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Flexible and fire-retardant silica/cellulose aerogel using bacterial cellulose nanofibrils as template material
Department of Fiber and Polymer Technology, School of Chemical Science and Engineering, KTH Royal Institute of Technology, SE-100 44 Stockholm, Sweden.
Department of Fiber and Polymer Technology, School of Chemical Science and Engineering, KTH Royal Institute of Technology, SE-100 44 Stockholm, Sweden.ORCID iD: 0000-0002-7674-0262
Department of Fiber and Polymer Technology, School of Chemical Science and Engineering, KTH Royal Institute of Technology, SE-100 44 Stockholm, Sweden.
Department of Fiber and Polymer Technology, School of Chemical Science and Engineering, KTH Royal Institute of Technology, SE-100 44 Stockholm, Sweden.ORCID iD: 0000-0002-2073-7005
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2024 (English)In: Materials Advances, E-ISSN 2633-5409Article in journal (Refereed) Epub ahead of print
Abstract [en]

This study explores the possibility of using various silsesquioxane precursors such as (3-aminopropyl) triethoxysilane (APTES), methyltrimethoxysilane (MTMS), and tetraethyl orthosilicate (TEOS) to produce silsesquioxane-bacterial cellulose nanofibre (bCNF) aerogels. Each precursor allowed to customize the aerogel properties, leading to unique properties suitable for various applications requiring lightweight insulative materials. When utilizing APTES as the silsesquioxane precursor, an aerogel capable of over 90% recovery after compression was formed, making them suitable for flexible applications. When MTMS was used as the precursor, the aerogel retained some compression recovery (80%) but had the added property of superhydrophobicity with a contact angle over 160° due to the presence of CH3 functional groups, enabling water-repellence. Finally, TEOS allowed for excellent thermal insulative properties with a low Peak Heat Release Rate (PHRR), making it a promising candidate for fire-resistant applications. The customization of these aerogel materials was attributed to a combination of the chemical composition of the silsesquioxane precursors and the morphology of the coated bacterial cellulose nanofibres (bCNF), such as CH3 groups found in MTMS enabled for superhydrophobicity. Differences in morphology, such as uniform and smooth silsesquioxane coatings when using APTES or a “pearl-necklace” morphology using TEOS, enabled either compression recovery and flexibility or low thermal conduction. This investigation of silsesquioxane-bCNF provides a good understanding of the importance of the choice of precursor effect on insulating aerogel properties.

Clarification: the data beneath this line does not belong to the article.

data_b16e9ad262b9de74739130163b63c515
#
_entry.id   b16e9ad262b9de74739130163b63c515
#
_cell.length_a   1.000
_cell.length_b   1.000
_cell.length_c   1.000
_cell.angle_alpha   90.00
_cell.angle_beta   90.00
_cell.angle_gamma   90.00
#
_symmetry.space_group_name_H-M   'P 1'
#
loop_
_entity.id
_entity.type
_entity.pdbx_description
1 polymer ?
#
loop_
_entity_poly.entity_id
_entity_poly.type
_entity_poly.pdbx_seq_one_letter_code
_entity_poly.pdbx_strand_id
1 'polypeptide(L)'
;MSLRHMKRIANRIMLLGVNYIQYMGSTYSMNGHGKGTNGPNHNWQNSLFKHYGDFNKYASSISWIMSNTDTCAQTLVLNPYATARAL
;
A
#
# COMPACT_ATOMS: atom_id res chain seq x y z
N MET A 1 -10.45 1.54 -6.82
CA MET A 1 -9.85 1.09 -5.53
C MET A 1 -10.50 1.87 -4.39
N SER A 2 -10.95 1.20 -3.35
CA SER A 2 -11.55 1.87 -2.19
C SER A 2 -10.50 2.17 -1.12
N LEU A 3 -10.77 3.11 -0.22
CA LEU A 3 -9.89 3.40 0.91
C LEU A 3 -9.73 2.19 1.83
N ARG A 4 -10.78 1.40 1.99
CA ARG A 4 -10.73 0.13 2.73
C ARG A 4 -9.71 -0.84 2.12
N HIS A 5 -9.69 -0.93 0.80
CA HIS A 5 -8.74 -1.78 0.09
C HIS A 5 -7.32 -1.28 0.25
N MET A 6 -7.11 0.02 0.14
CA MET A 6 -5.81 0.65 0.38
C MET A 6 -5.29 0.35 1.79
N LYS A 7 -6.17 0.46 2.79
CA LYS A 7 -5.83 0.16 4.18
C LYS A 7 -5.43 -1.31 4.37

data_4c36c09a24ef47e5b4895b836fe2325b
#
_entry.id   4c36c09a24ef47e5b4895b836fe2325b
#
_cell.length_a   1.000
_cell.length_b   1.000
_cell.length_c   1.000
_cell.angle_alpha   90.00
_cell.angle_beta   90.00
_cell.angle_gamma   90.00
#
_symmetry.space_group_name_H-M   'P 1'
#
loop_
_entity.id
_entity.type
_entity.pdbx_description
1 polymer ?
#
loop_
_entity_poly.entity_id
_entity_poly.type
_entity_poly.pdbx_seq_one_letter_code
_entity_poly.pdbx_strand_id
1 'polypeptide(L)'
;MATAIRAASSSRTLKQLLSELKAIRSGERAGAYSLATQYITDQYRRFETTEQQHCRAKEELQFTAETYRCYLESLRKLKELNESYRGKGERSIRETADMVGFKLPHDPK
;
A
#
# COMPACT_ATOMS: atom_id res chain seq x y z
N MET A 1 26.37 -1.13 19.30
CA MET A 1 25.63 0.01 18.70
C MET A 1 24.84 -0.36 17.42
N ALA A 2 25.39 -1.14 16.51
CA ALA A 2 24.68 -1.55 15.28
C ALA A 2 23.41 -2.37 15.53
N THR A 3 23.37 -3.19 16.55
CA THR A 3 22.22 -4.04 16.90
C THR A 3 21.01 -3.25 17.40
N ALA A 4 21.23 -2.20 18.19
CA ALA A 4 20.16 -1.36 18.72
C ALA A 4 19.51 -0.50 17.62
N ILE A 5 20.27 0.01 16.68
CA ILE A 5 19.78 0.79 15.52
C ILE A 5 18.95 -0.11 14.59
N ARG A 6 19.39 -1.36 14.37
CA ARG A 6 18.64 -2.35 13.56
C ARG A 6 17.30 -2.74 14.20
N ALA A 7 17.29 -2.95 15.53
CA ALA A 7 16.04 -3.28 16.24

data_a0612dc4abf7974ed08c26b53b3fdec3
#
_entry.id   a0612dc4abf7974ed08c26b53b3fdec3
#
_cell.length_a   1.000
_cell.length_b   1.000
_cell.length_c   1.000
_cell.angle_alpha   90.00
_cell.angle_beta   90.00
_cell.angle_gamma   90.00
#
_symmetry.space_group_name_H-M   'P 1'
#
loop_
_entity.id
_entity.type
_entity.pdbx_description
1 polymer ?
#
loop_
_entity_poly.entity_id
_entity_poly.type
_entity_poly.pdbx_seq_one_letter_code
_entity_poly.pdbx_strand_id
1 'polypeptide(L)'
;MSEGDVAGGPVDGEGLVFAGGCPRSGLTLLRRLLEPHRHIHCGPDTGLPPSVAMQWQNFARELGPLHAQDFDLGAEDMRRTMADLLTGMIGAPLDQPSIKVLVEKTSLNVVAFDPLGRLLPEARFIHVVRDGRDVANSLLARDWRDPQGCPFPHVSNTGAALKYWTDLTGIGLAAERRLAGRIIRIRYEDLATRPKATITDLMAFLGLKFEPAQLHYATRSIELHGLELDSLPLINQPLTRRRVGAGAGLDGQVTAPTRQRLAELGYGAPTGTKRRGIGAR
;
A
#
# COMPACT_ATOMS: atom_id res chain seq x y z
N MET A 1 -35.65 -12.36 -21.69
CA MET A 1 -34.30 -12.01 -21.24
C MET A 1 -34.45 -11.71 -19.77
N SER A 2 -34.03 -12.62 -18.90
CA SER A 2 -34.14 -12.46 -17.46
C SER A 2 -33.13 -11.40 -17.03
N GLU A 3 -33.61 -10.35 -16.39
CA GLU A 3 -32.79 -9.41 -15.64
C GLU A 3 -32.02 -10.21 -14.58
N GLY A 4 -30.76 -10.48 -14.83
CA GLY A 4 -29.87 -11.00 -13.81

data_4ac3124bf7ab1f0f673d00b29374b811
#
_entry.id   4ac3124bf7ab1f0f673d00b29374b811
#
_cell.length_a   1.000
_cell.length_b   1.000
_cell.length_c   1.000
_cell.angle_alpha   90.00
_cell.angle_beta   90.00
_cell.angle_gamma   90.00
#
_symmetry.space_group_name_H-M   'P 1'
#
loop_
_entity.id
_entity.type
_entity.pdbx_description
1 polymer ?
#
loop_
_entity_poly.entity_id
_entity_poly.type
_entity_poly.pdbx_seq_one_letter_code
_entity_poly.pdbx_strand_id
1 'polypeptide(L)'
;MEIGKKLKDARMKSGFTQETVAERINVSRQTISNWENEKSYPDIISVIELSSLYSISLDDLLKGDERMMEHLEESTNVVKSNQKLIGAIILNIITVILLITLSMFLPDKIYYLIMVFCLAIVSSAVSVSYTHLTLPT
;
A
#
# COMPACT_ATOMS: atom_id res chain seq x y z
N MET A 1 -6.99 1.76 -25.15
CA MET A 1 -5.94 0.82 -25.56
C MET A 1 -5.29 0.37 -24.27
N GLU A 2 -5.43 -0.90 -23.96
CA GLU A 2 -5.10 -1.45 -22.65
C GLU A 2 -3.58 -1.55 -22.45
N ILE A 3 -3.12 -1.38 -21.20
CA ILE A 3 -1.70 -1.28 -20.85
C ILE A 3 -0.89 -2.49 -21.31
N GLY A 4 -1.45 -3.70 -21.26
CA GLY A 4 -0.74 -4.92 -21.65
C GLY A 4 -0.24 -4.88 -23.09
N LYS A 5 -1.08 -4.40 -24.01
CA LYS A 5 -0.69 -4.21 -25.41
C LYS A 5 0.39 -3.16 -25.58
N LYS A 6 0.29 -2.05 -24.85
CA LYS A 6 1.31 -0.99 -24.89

Place, publisher, year, edition, pages
Royal Society of Chemistry , 2024.
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Materials Chemistry
Research subject
Structural Engineering
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URN: urn:nbn:se:ltu:diva-104509DOI: 10.1039/d3ma01090bScopus ID: 2-s2.0-85185472680OAI: oai:DiVA.org:ltu-104509DiVA, id: diva2:1843035
Note

Funder: Swedish Research Council (VR 2019-05650);

Full text license: CC BY

Available from: 2024-03-07 Created: 2024-03-07 Last updated: 2024-03-07

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Das, OisikMensah, Rhoda Afriyie

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